A new Federal Government is in town. They have had time to find their feet. But is there a reform agenda for this industry? That is not clear.
The Australian Trucking Association has provided some ideas for them to consider. But there are three clear premises:
1. Government needs to engage with industry; not ‘consult’ and forget.
2. That engagement must be at a senior level.
3. Time is of the essence.
In this edition, the ATA sets out its advice on safety. The next edition will focus on productivity.
The ATA’s target is zero deaths and zero injuries. The improvement rate over the ten years to December 2020 was only 2.5 per cent per year.
The ATA argues that more ambitious targets are needed to get safer results.
Our recommendation: set a target of 25 per cent reduction of crashes involving trucks per year. Here’s how:
• The Australian Government funding and operating all major freight roads
• National standards to guide road spending, rest area improvements and safety
• Enable the use of modern truck combinations that are safer
• An additional 10-year, $5 billion truck roads and rest area program
• Full expensing for trucks and trailers for newer, safer, more sustainable trucks
• No-blame safety investigations of truck crashes – lessons learned
• 100 km/h speed limit everywhere in Australia
• Mandatory medicals for all heavy vehicle drivers against fit for purpose medical standards.
Only $17 out of every $100 spent on roads supports freight. That amounts to billions of dollars each year. The industry pays for this through road charges.
But the selection, delivery and funding options are invisible to the industry as customers.
The recent decision to remove freight road specialists from the Infrastructure Australia board is poor. So now we need a better process. Freight project selection and delivery should be agreed between government and industry annually. Delivery and funding updates need to be published. By program, each six months.
Industry needs coordinated transport infrastructure plans which include access and future investment priorities to fix network gaps. This year’s additional budget announcement of an extra $80 million is great. But it is trying to fill a big bucket of neglect.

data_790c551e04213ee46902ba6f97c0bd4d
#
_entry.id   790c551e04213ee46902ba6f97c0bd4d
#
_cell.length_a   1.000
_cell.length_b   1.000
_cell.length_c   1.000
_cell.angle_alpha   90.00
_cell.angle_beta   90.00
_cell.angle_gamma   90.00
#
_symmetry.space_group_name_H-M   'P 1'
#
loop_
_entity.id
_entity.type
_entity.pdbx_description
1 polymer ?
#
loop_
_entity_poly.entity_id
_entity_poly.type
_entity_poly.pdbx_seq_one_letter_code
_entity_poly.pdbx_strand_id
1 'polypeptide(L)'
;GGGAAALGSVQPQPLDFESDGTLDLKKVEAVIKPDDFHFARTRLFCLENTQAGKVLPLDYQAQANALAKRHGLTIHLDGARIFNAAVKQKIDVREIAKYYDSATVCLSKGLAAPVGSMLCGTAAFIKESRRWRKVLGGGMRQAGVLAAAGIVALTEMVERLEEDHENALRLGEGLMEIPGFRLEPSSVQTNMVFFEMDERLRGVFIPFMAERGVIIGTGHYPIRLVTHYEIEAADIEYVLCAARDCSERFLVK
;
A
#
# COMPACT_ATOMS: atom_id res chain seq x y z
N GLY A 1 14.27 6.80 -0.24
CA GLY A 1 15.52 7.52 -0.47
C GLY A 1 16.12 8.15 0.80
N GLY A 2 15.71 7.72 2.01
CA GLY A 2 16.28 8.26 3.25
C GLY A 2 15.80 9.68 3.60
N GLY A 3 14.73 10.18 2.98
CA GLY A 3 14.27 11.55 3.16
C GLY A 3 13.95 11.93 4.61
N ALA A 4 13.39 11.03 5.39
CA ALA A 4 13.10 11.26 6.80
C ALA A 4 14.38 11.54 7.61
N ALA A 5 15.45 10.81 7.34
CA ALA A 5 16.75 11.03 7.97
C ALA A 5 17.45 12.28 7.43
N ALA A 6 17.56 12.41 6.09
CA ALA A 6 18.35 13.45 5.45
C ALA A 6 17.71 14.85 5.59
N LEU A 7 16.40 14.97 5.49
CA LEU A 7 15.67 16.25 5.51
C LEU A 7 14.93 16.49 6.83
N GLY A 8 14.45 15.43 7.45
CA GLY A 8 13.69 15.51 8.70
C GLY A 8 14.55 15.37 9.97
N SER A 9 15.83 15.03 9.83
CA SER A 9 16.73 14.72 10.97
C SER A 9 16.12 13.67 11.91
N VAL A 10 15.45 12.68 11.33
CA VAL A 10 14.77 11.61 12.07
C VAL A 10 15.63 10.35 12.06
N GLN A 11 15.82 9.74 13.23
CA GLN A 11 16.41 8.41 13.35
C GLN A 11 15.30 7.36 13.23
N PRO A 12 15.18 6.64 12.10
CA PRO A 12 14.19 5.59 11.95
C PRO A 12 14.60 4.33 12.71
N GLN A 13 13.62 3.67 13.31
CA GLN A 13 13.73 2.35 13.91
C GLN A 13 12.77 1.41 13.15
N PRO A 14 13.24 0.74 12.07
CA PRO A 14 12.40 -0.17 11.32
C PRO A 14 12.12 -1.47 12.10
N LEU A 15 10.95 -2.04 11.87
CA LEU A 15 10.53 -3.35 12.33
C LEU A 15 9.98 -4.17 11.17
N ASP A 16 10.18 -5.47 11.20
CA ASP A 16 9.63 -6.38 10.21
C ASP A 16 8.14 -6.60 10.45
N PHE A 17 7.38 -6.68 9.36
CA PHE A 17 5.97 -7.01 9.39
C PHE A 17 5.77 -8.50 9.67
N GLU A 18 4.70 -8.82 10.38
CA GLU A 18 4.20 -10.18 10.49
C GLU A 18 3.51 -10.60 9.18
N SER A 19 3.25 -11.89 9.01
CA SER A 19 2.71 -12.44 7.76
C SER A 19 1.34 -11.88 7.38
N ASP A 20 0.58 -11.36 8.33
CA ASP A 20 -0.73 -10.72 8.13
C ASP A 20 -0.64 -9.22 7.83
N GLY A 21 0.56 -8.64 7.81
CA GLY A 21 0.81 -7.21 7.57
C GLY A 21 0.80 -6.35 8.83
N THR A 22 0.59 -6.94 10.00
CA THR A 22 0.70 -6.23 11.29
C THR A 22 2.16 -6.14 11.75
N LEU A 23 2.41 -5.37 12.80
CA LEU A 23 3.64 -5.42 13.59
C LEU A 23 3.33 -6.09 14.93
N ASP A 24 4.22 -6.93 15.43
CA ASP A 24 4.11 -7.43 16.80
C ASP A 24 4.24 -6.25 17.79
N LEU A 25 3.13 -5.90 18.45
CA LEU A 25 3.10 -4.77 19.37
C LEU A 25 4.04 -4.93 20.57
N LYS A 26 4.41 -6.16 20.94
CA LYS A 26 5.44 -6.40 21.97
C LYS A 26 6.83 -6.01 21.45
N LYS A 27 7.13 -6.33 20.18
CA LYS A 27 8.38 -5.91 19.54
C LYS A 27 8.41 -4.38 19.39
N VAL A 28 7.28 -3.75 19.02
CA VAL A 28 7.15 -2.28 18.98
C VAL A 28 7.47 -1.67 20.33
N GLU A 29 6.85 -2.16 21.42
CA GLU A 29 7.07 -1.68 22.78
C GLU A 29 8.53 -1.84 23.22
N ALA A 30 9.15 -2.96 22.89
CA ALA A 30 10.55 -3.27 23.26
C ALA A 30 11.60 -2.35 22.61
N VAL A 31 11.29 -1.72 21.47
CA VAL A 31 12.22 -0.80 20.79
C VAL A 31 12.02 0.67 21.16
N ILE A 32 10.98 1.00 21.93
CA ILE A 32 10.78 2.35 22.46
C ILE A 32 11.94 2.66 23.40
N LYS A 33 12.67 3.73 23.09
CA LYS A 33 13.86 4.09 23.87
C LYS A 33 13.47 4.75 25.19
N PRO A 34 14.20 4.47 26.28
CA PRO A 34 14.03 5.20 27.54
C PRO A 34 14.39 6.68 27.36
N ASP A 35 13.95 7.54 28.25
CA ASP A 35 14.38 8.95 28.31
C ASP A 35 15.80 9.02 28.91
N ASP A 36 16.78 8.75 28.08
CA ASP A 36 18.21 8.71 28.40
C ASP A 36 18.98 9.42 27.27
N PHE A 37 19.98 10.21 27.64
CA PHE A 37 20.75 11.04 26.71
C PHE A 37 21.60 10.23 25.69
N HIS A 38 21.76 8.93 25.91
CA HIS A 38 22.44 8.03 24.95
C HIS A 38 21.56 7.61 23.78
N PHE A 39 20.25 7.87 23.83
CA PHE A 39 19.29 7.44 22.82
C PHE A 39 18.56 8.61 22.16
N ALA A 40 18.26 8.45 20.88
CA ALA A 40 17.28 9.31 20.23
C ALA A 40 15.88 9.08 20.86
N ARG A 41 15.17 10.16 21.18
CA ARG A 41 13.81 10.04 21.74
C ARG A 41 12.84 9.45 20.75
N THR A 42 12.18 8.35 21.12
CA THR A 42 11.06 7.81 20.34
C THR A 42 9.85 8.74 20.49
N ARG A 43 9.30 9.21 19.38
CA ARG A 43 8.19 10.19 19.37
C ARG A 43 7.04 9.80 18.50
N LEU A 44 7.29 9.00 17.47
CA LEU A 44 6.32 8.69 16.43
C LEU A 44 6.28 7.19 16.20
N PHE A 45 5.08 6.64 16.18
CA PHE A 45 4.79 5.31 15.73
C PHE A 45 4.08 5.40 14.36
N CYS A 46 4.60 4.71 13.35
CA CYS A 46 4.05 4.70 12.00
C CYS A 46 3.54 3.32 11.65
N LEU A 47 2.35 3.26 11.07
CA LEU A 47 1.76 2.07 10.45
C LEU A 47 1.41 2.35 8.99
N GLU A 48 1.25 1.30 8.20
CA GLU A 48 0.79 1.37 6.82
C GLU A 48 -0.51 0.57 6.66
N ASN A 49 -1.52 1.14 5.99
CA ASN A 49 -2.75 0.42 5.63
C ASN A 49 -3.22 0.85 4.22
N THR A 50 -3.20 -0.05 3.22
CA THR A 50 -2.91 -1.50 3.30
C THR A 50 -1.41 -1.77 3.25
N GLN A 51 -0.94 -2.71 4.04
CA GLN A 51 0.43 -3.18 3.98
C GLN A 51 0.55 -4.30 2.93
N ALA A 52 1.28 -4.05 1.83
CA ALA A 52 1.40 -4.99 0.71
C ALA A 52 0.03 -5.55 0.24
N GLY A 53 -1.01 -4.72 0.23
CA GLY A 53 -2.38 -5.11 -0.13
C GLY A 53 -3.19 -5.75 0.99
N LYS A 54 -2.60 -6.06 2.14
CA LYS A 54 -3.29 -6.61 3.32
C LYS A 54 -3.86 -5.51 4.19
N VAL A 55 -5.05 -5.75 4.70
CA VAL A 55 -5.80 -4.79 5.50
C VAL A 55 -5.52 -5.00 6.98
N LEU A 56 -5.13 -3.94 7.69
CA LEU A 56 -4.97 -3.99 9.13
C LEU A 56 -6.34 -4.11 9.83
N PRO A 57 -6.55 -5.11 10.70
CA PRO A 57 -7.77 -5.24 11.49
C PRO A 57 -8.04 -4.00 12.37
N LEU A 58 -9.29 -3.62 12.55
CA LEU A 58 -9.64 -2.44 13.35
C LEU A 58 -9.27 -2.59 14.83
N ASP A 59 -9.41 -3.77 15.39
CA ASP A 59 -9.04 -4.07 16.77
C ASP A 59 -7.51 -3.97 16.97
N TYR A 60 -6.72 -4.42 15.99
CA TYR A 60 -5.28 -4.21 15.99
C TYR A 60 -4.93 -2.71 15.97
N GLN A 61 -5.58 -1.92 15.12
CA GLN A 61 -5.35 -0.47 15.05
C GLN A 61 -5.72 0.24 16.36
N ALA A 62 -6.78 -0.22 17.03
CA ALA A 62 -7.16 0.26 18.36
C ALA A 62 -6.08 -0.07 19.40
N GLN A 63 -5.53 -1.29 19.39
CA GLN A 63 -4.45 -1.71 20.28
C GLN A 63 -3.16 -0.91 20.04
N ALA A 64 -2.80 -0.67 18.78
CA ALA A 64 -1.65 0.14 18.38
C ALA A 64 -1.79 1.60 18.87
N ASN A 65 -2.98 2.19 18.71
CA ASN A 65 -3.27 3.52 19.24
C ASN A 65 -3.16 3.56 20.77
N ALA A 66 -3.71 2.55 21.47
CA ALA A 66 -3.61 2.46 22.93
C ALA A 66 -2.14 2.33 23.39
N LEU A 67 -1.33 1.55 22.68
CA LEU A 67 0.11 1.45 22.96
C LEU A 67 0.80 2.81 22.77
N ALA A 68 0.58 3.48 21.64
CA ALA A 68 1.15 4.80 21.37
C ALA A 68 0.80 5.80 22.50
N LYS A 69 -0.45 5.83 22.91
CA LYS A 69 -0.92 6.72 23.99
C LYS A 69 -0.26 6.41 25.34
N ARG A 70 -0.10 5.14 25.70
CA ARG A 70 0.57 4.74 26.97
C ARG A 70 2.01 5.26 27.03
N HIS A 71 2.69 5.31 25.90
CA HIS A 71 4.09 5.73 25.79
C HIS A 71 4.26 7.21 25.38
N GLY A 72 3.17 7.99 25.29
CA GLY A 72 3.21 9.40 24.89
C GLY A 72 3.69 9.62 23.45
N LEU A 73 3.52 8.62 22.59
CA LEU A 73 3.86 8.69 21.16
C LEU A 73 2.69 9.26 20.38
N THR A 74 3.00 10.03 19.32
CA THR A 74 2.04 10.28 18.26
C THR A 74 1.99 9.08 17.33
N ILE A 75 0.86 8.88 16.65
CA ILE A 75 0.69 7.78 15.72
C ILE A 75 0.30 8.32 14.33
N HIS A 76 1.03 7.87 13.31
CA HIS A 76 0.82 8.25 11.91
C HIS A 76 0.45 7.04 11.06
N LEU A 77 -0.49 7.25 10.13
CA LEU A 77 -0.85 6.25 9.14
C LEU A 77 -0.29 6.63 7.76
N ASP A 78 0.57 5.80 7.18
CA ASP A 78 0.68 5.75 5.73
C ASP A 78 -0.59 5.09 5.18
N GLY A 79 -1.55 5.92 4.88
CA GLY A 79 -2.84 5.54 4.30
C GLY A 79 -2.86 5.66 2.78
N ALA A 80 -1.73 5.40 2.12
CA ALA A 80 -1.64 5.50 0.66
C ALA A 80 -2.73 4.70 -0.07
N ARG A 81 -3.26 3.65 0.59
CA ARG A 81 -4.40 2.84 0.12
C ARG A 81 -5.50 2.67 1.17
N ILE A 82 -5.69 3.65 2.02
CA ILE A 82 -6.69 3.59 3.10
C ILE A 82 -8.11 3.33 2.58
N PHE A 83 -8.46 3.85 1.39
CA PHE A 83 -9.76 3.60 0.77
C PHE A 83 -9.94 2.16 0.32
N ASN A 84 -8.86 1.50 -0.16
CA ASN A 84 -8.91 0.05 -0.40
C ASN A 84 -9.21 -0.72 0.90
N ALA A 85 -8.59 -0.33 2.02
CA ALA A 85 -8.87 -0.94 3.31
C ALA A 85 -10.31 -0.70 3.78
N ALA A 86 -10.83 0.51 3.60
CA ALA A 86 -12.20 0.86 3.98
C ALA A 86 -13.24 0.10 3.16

The Australian truck fleet is old by international standards. Older trucks have the highest crash frequencies and lack improved safety technology. Older trucks produce higher emissions.
More than 20 per cent of heavy vehicles are pre 1996 trucks with no emission standards (except smoke). Less than half of Australia’s truck fleet meets the latest emission standards. Older trucks have poor community impacts, including noise. Older trucks perform poorly and have a greater toll on drivers.
• Full expensing for trucks and trailers for newer, safer, more sustainable trucks on our roads
• A purchase incentive for zero emission trucks.
The evidence is clear. Too many Australians die on our roads because of speed. Cars zipping around heavy vehicles is dangerous and kills people. A standard 100km/h speed limit across Australia is recommended. But the industry also needs truck crashes to be investigated and publish what the causes are. That way we can make a difference.
The recent NTI report on truck risks is important here. It identifies the greatest insurance risks. You would think the NHVR would talk to the NTI and work together on the highest risk categories. Let’s hope that work starts.
This week the focus is on safety. Next edition: productivity.
Drive safely and if you see something dangerous, call it out – you will save lives.